Harris vows to stay independent


The stock price of Harris Corp. took a dive yesterday as the electronics equipment maker said it was not interested in pursuing a sale or merger. The Wall Street Journal reported that bids for the company came in below expectations. Harris is a major broadcast equipment maker, although that business is now dwarfed by some of its other technology lines.

"The Board of Directors and I have great confidence in this company, its employees and its future," said Howard L. Lance, chairman, president and chief executive officer. "Harris is uniquely positioned, with access to both government and commercial technologies, to continue to effectively serve the challenging requirements of our growing global assured communications markets,” said CEO Howard Lance.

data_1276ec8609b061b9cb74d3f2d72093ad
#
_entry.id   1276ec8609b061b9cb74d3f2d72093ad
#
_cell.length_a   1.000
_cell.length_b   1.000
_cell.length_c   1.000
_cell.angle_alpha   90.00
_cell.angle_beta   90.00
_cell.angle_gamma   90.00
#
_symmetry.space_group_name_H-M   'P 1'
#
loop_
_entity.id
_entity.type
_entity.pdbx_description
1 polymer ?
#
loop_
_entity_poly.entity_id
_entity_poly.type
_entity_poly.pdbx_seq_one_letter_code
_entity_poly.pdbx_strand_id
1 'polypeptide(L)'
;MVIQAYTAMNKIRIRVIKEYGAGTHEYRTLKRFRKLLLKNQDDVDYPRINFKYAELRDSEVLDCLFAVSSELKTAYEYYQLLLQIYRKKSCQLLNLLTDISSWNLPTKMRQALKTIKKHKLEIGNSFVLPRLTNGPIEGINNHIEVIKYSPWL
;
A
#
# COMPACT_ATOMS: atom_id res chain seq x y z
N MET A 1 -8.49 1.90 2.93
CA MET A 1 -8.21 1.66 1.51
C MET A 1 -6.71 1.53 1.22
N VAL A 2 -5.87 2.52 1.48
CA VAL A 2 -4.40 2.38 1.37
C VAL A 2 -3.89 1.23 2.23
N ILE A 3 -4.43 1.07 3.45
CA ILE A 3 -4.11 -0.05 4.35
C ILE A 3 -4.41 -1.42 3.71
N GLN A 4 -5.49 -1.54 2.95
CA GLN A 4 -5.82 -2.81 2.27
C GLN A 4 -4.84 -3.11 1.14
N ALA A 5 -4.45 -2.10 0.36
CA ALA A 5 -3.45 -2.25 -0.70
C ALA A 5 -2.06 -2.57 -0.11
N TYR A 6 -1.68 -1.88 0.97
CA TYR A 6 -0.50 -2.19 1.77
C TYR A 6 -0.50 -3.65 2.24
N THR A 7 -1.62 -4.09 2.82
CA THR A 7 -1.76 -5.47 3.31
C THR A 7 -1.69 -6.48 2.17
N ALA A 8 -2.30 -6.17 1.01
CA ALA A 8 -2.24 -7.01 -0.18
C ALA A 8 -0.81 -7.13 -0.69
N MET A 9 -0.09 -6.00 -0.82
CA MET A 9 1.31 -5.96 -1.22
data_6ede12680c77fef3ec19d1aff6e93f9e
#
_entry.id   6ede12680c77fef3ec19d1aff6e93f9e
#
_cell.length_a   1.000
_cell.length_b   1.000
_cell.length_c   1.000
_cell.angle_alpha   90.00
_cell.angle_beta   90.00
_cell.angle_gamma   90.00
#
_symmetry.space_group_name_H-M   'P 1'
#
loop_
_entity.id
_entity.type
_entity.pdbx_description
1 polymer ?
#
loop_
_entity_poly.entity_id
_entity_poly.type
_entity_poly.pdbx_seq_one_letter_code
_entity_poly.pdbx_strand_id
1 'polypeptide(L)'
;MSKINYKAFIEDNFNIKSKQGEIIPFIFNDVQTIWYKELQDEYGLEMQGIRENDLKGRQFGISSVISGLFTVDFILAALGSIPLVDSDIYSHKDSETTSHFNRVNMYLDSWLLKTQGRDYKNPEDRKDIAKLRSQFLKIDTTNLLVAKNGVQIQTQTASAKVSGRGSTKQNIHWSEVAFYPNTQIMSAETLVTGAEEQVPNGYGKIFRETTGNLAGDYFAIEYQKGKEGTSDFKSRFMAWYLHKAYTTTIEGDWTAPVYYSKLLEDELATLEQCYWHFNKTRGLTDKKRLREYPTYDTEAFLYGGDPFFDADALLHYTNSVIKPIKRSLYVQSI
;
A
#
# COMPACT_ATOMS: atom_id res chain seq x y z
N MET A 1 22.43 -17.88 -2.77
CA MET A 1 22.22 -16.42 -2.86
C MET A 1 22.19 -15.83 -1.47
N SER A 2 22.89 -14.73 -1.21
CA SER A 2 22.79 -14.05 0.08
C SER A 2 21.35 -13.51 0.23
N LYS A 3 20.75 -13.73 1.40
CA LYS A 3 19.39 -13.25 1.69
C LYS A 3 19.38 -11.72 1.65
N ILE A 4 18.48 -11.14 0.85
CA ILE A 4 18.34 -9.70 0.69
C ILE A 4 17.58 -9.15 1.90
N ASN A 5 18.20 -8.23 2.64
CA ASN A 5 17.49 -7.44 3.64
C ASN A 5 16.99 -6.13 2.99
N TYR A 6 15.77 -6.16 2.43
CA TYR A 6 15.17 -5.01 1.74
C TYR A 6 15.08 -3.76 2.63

"We believe our focus on continuing growth through the introduction of industry-leading new products, expansion of addressable markets, development of new capabilities, international expansion, and strategic acquisitions will deliver significant value going forward for our customers, shareholders and business partners as we have demonstrated in the past," Lance added.

Although Harris had never officially put itself up for sale, the WSJ reported that multiple bids for the company were received last week. However, the report said all were below the company’s target range of $75-80 per share.

Harris, based in Melbourne, FL, has annual revenues of over $5 billion and 16,000 employees. Broadcasting Communications accounted for just under $600 million of the company’s sales in 2007. Government Communications Systems (including many defense contracts) amounted to nearly $2 billion.